Why pray the Rosary every day for a year?


Each time the Blessed Virgin has appeared-- whether it be to Saint Bernadette Soubirous at Lourdes; to Lucia, Jacinta, and Francisco at Fatima; or to Mariette Beco at Banneux-- she has asserted the importance, saving grace, and power of praying the Holy Rosary on a daily basis. Based upon her words, the Rosary is penance and conversion for sinners, a pathway to peace, an end to war, and a powerful act of faith in Jesus Christ. Pope Paul VI presented the Rosary as a powerful means to reach Christ "not merely with Mary but indeed, insofar as this is possible to us, in the same way as Mary, who is certainly the one who thought about Him more than anyone else has ever done."

To show us how this is done, perhaps no one has been more eloquent than the great Cardinal Newman, who wrote: "The great power of the Rosary consists in the fact that it translates the Creed into Prayer. Of course, the Creed is already in a certain sense a prayer and a great act of homage towards God, but the Rosary brings us to meditate again on the great truth of His life and death, and brings this truth close to our hearts. Even Christians, although they know God, usually fear rather than love Him. The strength of the Rosary lies in the particular manner in which it considers these mysteries, since all our thinking about Christ is intertwined with the thought of His Mother, in the relations between Mother and Son; the Holy Family is presented to us, the home in which God lived His infinite love."


As Mary said at Fatima, "Jesus wants to use you to make Me known and loved. He wishes to establish the devotion to My Immaculate Heart throughout the world. I promise salvation to whoever embraces it; these souls will be dear to God, like flowers put by Me to adorn his throne."


Saint Blandina and the Martyrs of Lyon

Posted by Jacob


Today, we celebrate the feast day of Saint Blandina (162-177) and the martyrs of Lyons, France.  As described in the Roman Martyrology: “At Lyons in Gaul, the holy martyrs Pothinus, bishop, Sanctus, deacon, Vetius Epagathus, Maturus, Ponticus, Biblis, Attalus, Alexander, and Blandina, with many others. Their mighty and repeated contests are confirmed by a letter written from the Church of Lyons to the Churches of Asia and Phrygia, in the reign of Marcus Aurelius Antoninus and Lucius Verus. Among these martyrs was Saint Blandina, who though weaker because of her sex, more feeble in body, and less spirited because of her servile state, underwent more prolonged and sharper trials. However, her courage did not fail, and when her throat was cut, she followed to Heaven the other martyrs whom she had encouraged to victory.”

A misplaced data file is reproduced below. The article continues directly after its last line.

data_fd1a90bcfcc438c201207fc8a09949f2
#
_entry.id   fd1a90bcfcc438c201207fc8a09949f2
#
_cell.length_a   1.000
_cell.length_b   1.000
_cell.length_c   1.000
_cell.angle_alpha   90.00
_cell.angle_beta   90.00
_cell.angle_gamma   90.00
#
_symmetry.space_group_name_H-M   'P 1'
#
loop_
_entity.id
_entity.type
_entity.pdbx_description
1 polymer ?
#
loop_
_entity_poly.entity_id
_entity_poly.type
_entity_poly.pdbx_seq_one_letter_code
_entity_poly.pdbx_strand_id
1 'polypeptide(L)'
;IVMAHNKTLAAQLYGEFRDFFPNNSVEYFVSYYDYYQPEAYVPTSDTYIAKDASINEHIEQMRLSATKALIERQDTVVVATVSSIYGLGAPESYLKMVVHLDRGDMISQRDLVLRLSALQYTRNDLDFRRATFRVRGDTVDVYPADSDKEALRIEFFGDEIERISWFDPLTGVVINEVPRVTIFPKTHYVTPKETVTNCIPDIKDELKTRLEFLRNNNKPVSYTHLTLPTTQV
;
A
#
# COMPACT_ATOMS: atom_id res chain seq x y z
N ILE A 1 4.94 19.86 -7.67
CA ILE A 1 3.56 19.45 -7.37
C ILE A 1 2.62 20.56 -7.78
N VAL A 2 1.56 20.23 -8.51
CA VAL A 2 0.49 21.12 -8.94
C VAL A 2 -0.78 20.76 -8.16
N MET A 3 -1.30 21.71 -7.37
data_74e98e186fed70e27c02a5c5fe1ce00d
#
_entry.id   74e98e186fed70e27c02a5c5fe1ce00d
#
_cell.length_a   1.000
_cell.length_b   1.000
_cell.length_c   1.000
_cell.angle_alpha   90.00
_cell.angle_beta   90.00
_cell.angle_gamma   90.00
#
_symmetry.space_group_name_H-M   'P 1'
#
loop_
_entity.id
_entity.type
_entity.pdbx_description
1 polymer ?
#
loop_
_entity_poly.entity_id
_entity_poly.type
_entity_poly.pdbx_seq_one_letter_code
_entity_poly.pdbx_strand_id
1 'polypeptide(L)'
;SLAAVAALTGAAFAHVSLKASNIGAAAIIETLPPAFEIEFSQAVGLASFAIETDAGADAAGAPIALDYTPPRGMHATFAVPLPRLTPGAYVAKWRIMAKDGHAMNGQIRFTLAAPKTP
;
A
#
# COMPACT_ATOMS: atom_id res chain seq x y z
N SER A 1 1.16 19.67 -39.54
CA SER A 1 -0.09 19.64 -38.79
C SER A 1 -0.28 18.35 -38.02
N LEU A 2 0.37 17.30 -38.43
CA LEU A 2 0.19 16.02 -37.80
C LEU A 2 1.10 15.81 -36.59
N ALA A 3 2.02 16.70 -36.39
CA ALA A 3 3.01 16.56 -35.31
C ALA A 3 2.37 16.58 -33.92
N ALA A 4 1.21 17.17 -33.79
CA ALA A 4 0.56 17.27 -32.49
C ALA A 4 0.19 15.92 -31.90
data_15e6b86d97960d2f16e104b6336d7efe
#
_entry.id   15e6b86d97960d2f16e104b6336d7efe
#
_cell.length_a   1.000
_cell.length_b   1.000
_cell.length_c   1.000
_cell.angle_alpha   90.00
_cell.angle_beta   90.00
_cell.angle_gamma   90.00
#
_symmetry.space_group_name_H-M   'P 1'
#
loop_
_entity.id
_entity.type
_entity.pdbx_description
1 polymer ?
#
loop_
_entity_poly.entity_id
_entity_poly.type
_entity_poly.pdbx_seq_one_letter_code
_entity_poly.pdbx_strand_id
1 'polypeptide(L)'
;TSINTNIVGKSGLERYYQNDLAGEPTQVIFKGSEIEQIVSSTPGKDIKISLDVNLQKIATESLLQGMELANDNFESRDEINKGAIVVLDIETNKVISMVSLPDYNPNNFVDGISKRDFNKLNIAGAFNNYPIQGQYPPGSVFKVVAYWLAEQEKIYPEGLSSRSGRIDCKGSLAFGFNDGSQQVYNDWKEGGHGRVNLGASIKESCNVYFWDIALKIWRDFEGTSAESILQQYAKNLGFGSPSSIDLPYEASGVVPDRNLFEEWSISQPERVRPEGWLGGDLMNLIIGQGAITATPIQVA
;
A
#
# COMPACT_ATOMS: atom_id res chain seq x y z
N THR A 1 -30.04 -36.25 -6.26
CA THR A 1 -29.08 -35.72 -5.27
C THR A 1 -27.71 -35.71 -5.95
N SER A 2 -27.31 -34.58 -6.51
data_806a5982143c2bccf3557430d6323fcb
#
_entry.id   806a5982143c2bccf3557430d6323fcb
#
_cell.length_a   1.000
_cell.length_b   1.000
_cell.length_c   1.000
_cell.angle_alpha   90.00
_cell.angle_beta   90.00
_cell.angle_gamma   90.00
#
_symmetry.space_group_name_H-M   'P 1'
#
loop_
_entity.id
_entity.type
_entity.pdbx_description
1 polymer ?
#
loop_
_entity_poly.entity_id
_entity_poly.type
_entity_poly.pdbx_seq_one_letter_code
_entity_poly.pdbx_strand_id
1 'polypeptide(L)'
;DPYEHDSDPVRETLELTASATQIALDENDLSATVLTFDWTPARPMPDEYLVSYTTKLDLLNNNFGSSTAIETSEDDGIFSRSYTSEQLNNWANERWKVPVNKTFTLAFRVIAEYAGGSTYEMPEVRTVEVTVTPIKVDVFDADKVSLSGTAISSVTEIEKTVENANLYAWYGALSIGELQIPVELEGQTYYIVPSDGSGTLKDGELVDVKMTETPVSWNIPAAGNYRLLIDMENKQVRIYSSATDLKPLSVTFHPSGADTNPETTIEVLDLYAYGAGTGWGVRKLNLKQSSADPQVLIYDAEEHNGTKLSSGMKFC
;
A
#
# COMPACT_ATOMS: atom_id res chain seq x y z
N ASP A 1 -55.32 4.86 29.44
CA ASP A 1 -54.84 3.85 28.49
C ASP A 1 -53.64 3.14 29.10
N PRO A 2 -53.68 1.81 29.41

Saint Blandia was slave to a Christian family, caring for the young girls of the household.  Having witnessed the Gospel from the family she worked for, Blandina converted to Christianity, despite the violent oppression and persecution of Christians at the hands of Roman emperor Marcus Aurelius.  During his reign, the fanaticism of the occupants of Lyon had been fanned like flames, and many harassed and mistreated their Christian neighbors, identifying them to the authorities, and handing them over to the Roman governor of the region.  Among those identified were Saint Pothinus (also celebrated today), the bishop of Lyons, Saint Irenaeus (a priest who had been sent to Lyons by Saint Polycarp), and Saint Blandina.